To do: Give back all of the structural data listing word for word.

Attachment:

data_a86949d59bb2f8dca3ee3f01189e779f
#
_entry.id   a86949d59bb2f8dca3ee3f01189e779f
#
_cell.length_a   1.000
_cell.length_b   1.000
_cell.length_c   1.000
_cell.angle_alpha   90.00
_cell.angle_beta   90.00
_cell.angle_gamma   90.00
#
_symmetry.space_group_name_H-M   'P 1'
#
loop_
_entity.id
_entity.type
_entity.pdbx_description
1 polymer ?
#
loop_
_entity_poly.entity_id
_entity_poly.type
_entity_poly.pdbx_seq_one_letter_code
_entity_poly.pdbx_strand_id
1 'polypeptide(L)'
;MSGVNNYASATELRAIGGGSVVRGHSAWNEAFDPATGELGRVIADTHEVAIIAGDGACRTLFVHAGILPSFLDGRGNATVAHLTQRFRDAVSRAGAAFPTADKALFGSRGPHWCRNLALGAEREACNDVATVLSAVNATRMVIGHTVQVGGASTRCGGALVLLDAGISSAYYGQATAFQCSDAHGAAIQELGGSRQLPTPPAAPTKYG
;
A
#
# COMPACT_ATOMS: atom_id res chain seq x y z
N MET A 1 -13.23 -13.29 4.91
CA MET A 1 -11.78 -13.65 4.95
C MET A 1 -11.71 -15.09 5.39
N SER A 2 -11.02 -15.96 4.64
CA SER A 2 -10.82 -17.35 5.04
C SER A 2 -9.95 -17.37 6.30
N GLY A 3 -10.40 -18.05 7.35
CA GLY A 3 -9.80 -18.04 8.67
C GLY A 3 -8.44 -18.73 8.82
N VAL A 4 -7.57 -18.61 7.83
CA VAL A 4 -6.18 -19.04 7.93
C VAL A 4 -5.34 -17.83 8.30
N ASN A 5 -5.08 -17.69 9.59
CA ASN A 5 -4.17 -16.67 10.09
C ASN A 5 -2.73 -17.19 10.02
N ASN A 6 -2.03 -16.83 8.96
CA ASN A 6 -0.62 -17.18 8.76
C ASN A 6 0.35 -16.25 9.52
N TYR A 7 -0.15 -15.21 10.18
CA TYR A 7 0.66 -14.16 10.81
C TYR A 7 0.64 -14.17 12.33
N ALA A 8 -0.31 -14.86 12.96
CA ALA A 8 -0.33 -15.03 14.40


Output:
data_a86949d59bb2f8dca3ee3f01189e779f
#
_entry.id   a86949d59bb2f8dca3ee3f01189e779f
#
_cell.length_a   1.000
_cell.length_b   1.000
_cell.length_c   1.000
_cell.angle_alpha   90.00
_cell.angle_beta   90.00
_cell.angle_gamma   90.00
#
_symmetry.space_group_name_H-M   'P 1'
#
loop_
_entity.id
_entity.type
_entity.pdbx_description
1 polymer ?
#
loop_
_entity_poly.entity_id
_entity_poly.type
_entity_poly.pdbx_seq_one_letter_code
_entity_poly.pdbx_strand_id
1 'polypeptide(L)'
;MSGVNNYASATELRAIGGGSVVRGHSAWNEAFDPATGELGRVIADTHEVAIIAGDGACRTLFVHAGILPSFLDGRGNATVAHLTQRFRDAVSRAGAAFPTADKALFGSRGPHWCRNLALGAEREACNDVATVLSAVNATRMVIGHTVQVGGASTRCGGALVLLDAGISSAYYGQATAFQCSDAHGAAIQELGGSRQLPTPPAAPTKYG
;
A
#
# COMPACT_ATOMS: atom_id res chain seq x y z
N MET A 1 -13.23 -13.29 4.91
CA MET A 1 -11.78 -13.65 4.95
C MET A 1 -11.71 -15.09 5.39
N SER A 2 -11.02 -15.96 4.64
CA SER A 2 -10.82 -17.35 5.04
C SER A 2 -9.95 -17.37 6.30
N GLY A 3 -10.40 -18.05 7.35
CA GLY A 3 -9.80 -18.04 8.67
C GLY A 3 -8.44 -18.73 8.82
N VAL A 4 -7.57 -18.61 7.83
CA VAL A 4 -6.18 -19.04 7.93
C VAL A 4 -5.34 -17.83 8.30
N ASN A 5 -5.08 -17.69 9.59
CA ASN A 5 -4.17 -16.67 10.09
C ASN A 5 -2.73 -17.19 10.02
N ASN A 6 -2.03 -16.83 8.96
CA ASN A 6 -0.62 -17.18 8.76
C ASN A 6 0.35 -16.25 9.52
N TYR A 7 -0.15 -15.21 10.18
CA TYR A 7 0.66 -14.16 10.81
C TYR A 7 0.64 -14.17 12.33
N ALA A 8 -0.31 -14.86 12.96
CA ALA A 8 -0.33 -15.03 14.40